How to Count Number of Clicks on an Element With Vanilla JavaScript

Counting the amount of clicks on an element is one of the easiest things you can do with JavaScript. All you need to do is to declare a variable to store your clicks and then use the addEventListener method on your target element. 

Let’s say you want to track the number of clicks on a button element, e.g. a home button. 

The HTML markup

Create an HTML button element and give it a class of button-home:

<button class="button-home">Home</button>

The JavaScript 

Add the following code to your JavaScript file (I’ll explain the code below):

let buttonHome = document.querySelector(".button-home");
let CountButtonHomeClicks = 0;

buttonHome.addEventListener("click", function() {
  CountButtonHomeClicks += 1;

The result:

Video showing the JavaScript console logging the number of total clicks

I added a bit of CSS styling to the button element above to make it easier to hit.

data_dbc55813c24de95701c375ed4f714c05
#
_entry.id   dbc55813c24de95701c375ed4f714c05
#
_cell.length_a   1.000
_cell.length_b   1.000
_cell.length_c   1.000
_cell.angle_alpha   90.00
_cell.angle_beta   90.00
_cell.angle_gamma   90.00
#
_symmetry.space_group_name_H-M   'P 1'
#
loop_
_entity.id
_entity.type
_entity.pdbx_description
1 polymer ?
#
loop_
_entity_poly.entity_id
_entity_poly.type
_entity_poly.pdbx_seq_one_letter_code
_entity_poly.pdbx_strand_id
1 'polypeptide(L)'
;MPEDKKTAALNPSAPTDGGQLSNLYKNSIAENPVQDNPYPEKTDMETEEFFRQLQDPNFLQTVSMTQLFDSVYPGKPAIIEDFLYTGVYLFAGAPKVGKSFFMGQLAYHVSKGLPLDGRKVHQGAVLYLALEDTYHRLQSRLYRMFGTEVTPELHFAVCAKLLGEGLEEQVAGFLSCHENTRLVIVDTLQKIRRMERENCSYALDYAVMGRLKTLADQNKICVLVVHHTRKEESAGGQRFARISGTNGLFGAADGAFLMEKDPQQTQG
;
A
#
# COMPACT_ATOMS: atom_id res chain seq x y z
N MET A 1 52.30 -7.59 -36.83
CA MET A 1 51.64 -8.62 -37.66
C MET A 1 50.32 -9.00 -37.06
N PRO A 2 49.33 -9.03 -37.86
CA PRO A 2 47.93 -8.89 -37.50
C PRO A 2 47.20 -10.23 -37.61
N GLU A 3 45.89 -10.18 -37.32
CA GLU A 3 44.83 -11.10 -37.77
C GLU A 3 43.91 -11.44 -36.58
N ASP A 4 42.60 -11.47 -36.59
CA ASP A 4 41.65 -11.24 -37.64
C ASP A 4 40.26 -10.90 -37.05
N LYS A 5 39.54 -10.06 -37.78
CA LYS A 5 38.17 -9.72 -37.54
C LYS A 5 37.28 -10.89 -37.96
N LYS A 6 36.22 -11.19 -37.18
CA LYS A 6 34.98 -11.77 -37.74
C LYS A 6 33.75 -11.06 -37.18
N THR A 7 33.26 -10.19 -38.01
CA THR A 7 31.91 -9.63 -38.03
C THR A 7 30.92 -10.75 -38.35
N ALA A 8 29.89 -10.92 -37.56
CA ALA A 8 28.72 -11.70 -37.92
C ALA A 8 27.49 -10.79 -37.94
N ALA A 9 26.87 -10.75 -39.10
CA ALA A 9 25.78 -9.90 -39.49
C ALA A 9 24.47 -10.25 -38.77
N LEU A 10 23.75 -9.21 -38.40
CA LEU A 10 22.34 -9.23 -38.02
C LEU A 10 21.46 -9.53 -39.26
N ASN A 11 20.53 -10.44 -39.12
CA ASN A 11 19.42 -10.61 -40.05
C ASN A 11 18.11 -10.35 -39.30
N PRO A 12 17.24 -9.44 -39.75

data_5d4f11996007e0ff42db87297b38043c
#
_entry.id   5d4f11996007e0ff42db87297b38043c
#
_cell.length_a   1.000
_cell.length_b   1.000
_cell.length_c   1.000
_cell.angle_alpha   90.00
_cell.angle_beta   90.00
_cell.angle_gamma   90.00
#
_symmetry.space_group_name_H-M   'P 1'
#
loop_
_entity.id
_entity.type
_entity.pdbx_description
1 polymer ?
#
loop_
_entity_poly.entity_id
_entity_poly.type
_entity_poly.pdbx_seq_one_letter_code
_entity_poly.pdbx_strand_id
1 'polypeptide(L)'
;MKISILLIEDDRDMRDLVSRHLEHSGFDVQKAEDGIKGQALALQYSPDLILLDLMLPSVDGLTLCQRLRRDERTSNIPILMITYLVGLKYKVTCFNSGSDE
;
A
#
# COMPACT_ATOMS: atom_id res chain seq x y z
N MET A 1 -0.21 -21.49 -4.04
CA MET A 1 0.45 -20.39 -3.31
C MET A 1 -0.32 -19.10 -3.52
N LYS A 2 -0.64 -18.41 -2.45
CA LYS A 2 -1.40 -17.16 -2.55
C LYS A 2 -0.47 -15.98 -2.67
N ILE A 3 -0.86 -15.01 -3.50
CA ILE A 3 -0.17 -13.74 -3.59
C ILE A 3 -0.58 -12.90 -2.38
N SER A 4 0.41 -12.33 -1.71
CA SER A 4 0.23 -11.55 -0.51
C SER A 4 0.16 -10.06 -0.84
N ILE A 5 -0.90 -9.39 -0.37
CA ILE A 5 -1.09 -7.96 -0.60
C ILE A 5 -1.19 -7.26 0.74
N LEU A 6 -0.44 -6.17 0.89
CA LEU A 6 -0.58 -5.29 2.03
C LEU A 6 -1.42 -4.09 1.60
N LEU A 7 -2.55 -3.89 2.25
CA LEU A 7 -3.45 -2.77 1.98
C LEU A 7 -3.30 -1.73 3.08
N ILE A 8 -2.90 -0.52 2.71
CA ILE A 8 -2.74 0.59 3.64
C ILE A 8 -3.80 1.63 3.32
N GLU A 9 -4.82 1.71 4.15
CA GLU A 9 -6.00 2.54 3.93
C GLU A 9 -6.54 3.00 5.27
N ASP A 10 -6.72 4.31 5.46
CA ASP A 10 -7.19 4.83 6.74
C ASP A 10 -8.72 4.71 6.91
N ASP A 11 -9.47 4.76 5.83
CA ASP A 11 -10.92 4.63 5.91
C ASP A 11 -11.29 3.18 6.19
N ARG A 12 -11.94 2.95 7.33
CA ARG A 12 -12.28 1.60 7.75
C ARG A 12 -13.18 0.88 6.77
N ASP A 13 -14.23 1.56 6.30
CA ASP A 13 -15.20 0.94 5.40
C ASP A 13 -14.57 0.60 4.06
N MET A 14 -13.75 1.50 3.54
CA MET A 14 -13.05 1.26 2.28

What’s happening in the JavaScript code:

  • First, we use the querySelector() method to select the button-home class on the button element. Then we assign it to the buttonHome variable.
  • Then we declare the CountButtonHomeClicks variable to store our future clicks. We give it a default initial value of 0.
  • Then we attach an event listener to our buttonHome by using the addEventListener() method.
  • Inside our event listener we specify that we’re listening for 'click' events and that we want to execute a function() on every click event.
  • Inside our function, we specify that want to add 1 to our CountButtonHomeClicks variable everytime the click event is triggered. To add 1, we use the += (plus equals) operator.
  • Finally, we log each click event using console.log() on our CountButtonHomeClicks variable.

Now you know how to count clicks on a specific element.

Good to know:

  • The code above is using ES6 syntax. If you’re using ES5, just replace let with var and it will work the same.
  • The function type we use in this example is called an anonymous function because it doesn’t have a name — unlike function expressions and function declarations.
  • Anonymous functions cannot be reused. If you need call the same function on several events, use a function expression or function declaration.

Get the code

Here’s a CodePen with all the code above.

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